Mrs. Emmert and the state of Israel
Among the Israeli government’s proposed new legislative measures is a bill having to do with taking hametz (leavened goods) to hospitals on Passover.
The original bill banned all hametz except for produce and store-bought “Kosher for Passover” products, whereas the revised bill gives greater control to hospital directors to set hametz policy.
The bill can be seen as a response to a 2020 Supreme Court ruling that hospitals cannot ban patients and visitors from entering their premises with hametz during the holiday.
Last year, in advance of the holiday, Minister of Health Nitzan Horowitz sent a letter to hospital directors reminding them of the court’s ruling—this, after a media report that Hadassah Hospital was looking for ways to bypass the ruling.
Horowitz’s letter led to the resignation of MK Idit Silman from Prime Minister Bennett’s governing coalition, which led in turn to new elections and to the current government.
Yes, hametz is serious business in Israel.
Please note that it is taken for granted that the only food served at Israeli hospitals during our spring holiday is food that is strictly Kosher for Passover. The proposed law, therefore, concerns visitors who wish to bring hametz into a hospital.
But now you’ll ask: Why make a big deal about someone else’s hametz? After all, if the hametz is not yours then it typically poses no religious problem for you (which is why there is a practice of selling one’s hametz before the holiday). Surely, we are not meant to assume that after their covert operation, hametz smugglers will then do something like switch Kosher for Passover croutons with the real thing for unsuspecting religiously observant soup-loving hospital patients? No, of course not.
But it does seem that in Israel the very sight of hametz is injurious to a religious person’s feelings. This principle goes back to a 1986 Israeli law that proscribes the public sale of hametz—defined as bread, rolls, pita and products made from flour. There are a number of exceptions to the law, chiefly dealing with areas in Israel where a majority of residents are not Jewish.
In explaining the need for the law, those who proposed it cited growing instances of the public sale of hametz and that this “hurts the feelings of a majority of the religious public.”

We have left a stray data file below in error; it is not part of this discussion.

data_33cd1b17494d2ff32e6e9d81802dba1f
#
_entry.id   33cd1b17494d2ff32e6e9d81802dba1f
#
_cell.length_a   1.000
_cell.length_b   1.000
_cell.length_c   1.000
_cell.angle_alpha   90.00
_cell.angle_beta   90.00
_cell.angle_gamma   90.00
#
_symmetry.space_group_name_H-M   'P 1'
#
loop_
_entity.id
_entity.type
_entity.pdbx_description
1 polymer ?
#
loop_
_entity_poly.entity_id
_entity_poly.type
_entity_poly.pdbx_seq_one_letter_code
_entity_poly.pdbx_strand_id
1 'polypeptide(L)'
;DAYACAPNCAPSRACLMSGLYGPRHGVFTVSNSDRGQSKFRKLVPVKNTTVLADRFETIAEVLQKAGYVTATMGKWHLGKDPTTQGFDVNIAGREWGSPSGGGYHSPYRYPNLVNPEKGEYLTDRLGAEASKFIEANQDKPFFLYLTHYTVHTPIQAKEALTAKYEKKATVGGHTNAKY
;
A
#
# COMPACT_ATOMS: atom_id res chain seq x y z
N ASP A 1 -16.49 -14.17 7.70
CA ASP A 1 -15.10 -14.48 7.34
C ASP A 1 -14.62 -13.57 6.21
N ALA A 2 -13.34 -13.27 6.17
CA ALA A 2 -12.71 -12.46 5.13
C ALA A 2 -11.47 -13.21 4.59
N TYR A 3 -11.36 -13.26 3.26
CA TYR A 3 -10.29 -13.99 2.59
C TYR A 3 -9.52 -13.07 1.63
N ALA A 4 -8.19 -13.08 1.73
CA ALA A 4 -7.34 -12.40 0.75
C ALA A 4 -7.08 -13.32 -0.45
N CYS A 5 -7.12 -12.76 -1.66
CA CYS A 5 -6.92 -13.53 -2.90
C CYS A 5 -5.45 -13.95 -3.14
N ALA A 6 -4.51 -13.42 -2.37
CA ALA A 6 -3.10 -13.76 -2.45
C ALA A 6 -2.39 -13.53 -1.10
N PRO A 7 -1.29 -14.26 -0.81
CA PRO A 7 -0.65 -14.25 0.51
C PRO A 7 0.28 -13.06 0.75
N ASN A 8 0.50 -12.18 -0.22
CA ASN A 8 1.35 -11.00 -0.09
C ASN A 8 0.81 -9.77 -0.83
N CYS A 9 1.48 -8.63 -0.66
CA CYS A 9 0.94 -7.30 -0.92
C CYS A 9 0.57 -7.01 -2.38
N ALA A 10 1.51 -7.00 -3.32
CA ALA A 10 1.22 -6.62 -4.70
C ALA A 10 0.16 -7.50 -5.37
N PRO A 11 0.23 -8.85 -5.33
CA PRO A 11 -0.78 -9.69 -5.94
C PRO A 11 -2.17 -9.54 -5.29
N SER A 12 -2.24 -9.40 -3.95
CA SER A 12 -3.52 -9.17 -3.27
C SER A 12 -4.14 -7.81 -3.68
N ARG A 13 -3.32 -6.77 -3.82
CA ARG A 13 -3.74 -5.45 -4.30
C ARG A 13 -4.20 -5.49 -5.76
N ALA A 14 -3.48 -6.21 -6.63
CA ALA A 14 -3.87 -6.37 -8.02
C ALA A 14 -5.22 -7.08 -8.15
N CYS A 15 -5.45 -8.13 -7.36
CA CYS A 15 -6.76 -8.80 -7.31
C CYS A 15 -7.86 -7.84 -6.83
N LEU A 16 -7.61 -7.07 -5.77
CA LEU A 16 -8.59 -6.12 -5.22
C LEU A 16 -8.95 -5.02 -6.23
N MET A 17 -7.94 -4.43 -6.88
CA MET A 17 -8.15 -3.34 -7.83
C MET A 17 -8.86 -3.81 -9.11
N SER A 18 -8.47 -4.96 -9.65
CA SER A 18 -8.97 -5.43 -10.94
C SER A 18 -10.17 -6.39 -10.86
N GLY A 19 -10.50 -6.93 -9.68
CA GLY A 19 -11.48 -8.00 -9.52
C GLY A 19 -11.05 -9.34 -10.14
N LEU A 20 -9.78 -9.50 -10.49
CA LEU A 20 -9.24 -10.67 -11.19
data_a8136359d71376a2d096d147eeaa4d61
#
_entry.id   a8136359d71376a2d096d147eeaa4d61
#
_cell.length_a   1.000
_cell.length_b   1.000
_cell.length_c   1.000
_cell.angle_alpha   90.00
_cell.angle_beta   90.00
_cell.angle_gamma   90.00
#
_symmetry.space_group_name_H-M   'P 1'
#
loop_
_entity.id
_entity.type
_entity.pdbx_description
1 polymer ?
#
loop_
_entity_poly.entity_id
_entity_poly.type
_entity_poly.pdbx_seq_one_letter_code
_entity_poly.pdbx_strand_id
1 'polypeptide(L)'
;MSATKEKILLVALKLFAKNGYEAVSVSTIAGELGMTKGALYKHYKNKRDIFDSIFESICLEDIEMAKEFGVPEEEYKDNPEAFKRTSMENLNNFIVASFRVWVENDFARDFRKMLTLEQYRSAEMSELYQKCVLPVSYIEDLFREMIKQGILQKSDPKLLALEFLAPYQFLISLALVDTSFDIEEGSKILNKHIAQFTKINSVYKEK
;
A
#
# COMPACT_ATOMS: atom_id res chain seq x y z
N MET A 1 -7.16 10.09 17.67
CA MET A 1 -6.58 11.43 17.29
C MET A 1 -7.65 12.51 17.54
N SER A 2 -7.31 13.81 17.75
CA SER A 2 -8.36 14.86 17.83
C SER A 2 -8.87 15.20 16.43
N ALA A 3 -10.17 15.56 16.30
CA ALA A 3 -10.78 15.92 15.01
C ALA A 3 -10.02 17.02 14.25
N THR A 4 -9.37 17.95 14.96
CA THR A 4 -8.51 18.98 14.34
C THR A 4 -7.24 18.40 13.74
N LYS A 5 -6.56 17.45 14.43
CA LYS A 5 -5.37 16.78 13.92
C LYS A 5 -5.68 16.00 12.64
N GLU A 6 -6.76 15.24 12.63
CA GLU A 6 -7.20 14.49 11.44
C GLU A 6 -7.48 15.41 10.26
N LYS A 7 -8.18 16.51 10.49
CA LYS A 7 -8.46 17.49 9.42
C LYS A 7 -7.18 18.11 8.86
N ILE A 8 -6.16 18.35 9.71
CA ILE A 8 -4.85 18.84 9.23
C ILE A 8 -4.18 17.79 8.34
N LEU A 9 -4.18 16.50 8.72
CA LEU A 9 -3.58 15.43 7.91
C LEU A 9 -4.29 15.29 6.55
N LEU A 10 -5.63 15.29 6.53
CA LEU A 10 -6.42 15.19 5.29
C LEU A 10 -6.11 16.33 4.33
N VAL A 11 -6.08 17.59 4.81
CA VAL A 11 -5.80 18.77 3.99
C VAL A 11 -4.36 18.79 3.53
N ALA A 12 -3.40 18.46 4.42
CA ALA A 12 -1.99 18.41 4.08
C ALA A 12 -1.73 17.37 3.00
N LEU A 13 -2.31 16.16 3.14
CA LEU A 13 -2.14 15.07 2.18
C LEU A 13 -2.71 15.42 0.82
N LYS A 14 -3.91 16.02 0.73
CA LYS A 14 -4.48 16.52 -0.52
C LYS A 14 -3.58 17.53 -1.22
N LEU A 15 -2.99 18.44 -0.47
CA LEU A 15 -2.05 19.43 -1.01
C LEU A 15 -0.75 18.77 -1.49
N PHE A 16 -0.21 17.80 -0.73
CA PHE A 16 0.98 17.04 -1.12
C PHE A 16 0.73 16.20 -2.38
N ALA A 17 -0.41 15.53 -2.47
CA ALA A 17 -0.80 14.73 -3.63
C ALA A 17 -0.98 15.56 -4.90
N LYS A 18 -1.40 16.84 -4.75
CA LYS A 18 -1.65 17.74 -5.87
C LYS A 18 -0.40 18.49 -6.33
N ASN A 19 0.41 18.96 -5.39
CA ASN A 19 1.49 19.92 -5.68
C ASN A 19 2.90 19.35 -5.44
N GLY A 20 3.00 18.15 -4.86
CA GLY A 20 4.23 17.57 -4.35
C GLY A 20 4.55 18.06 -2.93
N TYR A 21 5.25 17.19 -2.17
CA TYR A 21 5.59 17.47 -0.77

Clearly, the 1986 hametz law should not be conflated with Jewish law, or no one could properly keep Passover in the diaspora—where there is plenty of hametz available in public spaces. My hunch is that this seems to be one of those areas relating to religion and state where Israelis want to say: In our country we can pass a law like this; in our country we have the luxury of being sensitive to the sight of hametz.
By way of explicating my hunch, let me take you back to the late 1960s, to Harrison Elementary School in Omaha, Nebraska. It’s Passover and an 8-year-old girl named Sarah Jane Ross had finished her school lunch. Only she hadn’t in fact finished what she was given—she had not touched her mac and cheese.
As Sarah went to clear her tray into the garbage, the sixth-grade monitors spot the infraction (children were required to eat all that they were given), and Sarah was sent back to finish her food. Sarah waited patiently at her table, thinking that an adult would come around to save her. The person who came by was the principal, Mrs. Emmert. Sarah explained: “I can’t eat the noodles because it’s the Passover holiday.”
Mrs. Emmert told Sarah that she had to finish her plate, and she stood over the crying little girl making sure that she did so.
I think of Israel’s hametz law as a reaction to Mrs. Emmert. The state of Israel in effect tells that crying little girl: Here, you will be respected; here, not only will there be no need for you to eat noodles on Passover but no one will even be able to buy noodles during the holiday—we are that sensitive to you.
As far as the current brouhaha over hametz at Israeli hospitals, former Minister of Education Rabbi Shai Piron has a simple solution: Hospitals should designate a comfortable, pleasant room where all those who wish to eat hametz can come and do so.
As Israel nears its 75th anniversary, laws that seem more appropriate as reactions to the Mrs. Emmerts of the world need to give way to the vibrant and diverse actuality of Israel’s population. It would be wonderful if Rabbi Piron’s proposal would be adopted.
TEDDY WEINBERGER is a contributing writer to Jlife magazine. He made aliyah with his family in 1997 from Miami, where he was an assistant professor of religious studies. Teddy and his wife, Sarah Jane Ross, have five children.